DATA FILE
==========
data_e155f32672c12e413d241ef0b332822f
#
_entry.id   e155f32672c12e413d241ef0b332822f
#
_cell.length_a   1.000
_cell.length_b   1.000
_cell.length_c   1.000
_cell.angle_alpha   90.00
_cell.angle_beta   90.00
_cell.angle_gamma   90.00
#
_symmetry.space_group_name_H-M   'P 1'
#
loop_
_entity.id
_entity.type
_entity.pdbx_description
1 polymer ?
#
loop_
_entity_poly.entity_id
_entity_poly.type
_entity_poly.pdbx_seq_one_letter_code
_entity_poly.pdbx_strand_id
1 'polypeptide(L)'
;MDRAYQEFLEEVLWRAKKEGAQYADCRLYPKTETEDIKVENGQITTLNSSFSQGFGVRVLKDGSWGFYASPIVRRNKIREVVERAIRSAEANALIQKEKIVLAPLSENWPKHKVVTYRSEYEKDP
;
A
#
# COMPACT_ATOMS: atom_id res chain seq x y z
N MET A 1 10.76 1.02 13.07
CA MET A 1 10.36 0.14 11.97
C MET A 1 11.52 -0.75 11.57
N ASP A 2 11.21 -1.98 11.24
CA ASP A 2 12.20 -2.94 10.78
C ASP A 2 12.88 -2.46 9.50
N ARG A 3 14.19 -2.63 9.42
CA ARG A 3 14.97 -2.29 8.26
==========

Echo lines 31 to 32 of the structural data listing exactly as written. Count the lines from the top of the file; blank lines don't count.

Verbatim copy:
N MET A 1 10.76 1.02 13.07
CA MET A 1 10.36 0.14 11.97